Another innovation is the Council of People’s Trust (the CPT). This body is formed out of the civil organizations on Maidan and consists of 25 persons. Their main functions are to monitor all governmental bills and presidential decrees (which presupposes a free access to new documents), provide monthly reports about implemeting the NAF at the Parliament hearings till a new Constitution is written, and approve the appointment of Interior Affairs Minister, Defense Minister, Attorney General, and Head of Security Office. Overall, The CPT ensures social supervision of main political decisions and key ministerial offices. Taking into account the current distrust to the ruling structures by a significant part of the population, this step seems to have appeal.

Most other powers are granted to the Parliament, whereas Presidential functions are limited. Quite crucial is that the Parliament is responsible for forming the Central Commission on Elections by 2/3 majority voting, but this choice is made out of the list of candidates that the minority and the majority form 50:50. This way, the basis for more or less honest elections is supposed to appear. Also, the Act imposes a criminal responsibility for recent violations of human rights and the Constitution, which requires an independent investigation on the violators. The last fundamental point is that the riot police called Berkut, which participated in blatant human rights violations, is to be disbanded. New riot police troops are expected to be created under the public monitoring of candidates. Mr Briukhovetsky mentioned that the economic part was written as well, but the organizers decided to keep only milestone and urgent directions in the final document.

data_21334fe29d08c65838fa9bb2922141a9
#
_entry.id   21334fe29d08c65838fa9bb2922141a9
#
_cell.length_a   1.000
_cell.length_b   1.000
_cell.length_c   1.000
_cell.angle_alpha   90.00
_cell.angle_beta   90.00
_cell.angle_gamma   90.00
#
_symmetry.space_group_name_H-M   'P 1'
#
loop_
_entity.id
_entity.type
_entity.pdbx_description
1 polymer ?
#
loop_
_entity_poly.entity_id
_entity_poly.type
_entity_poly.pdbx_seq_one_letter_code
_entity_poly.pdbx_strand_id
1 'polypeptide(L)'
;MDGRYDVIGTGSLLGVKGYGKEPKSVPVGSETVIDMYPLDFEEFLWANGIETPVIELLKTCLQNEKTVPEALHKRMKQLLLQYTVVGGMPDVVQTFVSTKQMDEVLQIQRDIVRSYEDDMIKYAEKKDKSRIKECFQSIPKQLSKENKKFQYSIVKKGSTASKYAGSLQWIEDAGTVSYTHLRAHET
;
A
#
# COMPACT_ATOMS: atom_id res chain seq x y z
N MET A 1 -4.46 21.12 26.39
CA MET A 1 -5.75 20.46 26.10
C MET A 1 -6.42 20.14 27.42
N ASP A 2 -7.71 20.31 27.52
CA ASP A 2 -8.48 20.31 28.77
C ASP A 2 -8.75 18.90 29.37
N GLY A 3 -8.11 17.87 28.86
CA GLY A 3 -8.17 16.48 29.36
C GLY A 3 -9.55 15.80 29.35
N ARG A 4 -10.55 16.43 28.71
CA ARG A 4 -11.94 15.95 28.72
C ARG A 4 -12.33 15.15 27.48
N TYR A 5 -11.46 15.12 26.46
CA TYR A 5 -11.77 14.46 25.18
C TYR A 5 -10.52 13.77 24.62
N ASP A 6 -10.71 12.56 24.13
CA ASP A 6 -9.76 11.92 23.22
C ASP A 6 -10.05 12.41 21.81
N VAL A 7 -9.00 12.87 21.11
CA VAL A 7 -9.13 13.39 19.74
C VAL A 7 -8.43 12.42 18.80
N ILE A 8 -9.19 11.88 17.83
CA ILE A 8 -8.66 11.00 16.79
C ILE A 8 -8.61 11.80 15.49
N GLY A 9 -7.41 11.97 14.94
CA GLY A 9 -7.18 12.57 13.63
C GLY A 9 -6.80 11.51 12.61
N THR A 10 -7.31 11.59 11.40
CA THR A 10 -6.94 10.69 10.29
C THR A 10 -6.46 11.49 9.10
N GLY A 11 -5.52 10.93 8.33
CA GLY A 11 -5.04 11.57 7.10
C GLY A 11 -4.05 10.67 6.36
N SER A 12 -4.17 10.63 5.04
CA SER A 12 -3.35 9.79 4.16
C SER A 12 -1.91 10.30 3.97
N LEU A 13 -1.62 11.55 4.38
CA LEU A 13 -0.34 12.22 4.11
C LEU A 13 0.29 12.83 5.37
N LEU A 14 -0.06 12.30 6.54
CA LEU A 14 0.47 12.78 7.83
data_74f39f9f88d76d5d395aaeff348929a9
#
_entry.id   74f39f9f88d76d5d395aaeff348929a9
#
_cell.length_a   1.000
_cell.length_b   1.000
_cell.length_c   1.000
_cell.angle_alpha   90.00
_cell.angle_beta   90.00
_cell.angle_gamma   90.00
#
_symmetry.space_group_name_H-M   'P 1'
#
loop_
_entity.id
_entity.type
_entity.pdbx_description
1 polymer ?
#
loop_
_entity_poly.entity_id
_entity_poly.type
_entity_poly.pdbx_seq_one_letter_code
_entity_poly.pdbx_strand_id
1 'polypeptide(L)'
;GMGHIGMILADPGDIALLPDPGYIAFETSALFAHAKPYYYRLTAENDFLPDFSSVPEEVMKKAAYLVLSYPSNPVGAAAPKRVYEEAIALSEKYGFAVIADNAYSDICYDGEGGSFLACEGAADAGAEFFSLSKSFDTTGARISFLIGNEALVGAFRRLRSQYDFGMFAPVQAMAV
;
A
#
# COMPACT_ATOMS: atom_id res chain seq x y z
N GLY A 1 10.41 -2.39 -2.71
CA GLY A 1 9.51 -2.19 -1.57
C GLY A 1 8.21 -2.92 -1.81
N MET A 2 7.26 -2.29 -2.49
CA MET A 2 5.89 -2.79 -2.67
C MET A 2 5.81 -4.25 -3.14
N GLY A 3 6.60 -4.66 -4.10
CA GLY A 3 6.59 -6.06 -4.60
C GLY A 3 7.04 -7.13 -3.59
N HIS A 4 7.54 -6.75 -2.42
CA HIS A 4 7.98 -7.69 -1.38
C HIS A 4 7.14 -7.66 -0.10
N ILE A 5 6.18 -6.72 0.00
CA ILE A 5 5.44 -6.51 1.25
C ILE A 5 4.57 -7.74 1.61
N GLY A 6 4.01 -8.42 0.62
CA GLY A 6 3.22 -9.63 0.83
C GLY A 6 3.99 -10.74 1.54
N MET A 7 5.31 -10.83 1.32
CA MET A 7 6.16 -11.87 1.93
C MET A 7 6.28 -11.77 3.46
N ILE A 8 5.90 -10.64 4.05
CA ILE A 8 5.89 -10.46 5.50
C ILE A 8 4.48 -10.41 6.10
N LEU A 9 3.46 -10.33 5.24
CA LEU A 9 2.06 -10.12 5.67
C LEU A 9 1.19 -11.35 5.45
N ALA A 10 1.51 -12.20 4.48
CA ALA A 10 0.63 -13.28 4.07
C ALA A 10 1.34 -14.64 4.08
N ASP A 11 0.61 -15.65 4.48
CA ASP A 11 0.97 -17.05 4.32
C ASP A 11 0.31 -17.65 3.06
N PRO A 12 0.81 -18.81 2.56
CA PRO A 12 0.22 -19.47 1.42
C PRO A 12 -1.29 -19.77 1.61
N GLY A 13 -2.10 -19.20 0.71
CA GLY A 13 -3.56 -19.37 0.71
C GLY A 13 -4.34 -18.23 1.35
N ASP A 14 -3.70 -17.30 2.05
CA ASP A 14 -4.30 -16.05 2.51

In general, these steps are thoroughly written and convey a holistic impression. Still, they seem to be very difficult to implement. The main critique is that no game theory would recognize the necessity of making the mentioned actions by the main actors. It is even hardly possible to quantify gains and losses for the participants. Specifically, I am concerned about the role of the President, as he is still a legitimate ruler who wins the first election tour by all sociological polls. It does not seem rational for him to give away the power.